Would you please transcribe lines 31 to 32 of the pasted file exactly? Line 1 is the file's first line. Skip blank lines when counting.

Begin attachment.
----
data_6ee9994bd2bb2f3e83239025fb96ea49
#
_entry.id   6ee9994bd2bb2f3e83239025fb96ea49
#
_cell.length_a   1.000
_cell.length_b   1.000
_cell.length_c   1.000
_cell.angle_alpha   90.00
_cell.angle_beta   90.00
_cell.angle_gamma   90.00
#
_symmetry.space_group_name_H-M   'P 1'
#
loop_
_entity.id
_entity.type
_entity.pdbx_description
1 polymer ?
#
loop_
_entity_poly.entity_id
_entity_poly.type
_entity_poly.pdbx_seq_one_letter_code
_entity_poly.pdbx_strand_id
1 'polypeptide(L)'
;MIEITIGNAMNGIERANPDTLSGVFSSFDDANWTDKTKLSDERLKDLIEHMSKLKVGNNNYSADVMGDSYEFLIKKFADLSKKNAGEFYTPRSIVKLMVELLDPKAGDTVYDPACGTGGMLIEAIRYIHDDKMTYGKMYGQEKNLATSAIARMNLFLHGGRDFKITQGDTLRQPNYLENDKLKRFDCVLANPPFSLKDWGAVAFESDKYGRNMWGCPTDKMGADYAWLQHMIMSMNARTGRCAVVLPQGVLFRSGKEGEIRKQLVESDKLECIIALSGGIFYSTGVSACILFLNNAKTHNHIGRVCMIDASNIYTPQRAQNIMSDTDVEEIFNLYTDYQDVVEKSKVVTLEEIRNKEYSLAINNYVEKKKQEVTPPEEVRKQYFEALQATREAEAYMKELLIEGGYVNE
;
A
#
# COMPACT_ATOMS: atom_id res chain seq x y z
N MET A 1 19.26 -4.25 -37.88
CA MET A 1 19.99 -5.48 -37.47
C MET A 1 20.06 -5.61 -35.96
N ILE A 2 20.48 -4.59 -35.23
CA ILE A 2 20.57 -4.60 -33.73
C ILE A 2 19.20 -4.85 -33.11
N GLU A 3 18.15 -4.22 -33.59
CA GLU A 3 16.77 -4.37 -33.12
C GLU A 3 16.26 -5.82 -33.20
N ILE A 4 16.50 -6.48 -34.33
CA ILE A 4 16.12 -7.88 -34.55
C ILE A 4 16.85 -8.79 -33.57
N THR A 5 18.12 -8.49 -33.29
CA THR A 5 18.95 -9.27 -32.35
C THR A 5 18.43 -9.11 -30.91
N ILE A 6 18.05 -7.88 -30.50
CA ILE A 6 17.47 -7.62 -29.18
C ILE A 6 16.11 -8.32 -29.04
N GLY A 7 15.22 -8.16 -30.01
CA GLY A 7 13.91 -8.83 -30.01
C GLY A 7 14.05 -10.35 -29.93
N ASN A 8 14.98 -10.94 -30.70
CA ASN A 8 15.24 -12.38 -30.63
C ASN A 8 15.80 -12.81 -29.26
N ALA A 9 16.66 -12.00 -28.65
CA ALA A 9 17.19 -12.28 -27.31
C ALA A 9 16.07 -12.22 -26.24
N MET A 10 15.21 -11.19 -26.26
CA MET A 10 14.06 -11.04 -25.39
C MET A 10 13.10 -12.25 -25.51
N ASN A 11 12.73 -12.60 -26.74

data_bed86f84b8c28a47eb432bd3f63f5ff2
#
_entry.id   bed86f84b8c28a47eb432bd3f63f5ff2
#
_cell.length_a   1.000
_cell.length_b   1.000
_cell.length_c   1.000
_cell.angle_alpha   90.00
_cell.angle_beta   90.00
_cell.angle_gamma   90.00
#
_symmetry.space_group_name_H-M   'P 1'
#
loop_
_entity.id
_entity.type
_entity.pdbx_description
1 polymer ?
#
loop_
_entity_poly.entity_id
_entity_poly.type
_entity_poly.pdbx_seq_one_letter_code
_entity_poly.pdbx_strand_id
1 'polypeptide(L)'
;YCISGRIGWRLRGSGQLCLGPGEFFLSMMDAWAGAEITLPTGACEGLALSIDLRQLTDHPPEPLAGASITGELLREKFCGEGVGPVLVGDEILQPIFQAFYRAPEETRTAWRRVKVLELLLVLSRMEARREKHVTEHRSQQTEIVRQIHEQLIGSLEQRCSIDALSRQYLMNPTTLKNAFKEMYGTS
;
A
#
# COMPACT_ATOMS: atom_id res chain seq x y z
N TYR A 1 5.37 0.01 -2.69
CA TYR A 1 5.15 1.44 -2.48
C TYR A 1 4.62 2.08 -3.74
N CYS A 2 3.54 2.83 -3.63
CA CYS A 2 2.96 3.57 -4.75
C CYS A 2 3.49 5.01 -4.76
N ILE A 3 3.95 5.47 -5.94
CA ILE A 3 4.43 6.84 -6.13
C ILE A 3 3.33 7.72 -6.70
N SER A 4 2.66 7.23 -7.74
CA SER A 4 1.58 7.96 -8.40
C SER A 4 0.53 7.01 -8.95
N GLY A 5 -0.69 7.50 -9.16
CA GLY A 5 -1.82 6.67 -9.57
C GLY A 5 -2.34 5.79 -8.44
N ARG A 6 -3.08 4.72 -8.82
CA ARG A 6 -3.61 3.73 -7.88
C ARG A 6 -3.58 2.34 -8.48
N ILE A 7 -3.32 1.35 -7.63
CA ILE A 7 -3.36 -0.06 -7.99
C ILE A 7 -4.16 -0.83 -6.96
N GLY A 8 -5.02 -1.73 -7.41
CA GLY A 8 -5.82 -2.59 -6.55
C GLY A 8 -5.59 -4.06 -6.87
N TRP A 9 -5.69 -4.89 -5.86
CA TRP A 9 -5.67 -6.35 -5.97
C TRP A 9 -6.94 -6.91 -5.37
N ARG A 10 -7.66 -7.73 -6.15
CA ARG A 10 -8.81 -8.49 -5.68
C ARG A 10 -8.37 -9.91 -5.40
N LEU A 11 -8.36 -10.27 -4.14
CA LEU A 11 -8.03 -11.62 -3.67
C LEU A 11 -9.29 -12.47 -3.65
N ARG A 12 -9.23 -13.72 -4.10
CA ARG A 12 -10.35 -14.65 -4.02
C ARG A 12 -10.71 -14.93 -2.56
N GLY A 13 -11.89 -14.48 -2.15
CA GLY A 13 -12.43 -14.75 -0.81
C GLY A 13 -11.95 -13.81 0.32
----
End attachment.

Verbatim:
N MET A 1 19.26 -4.25 -37.88
CA MET A 1 19.99 -5.48 -37.47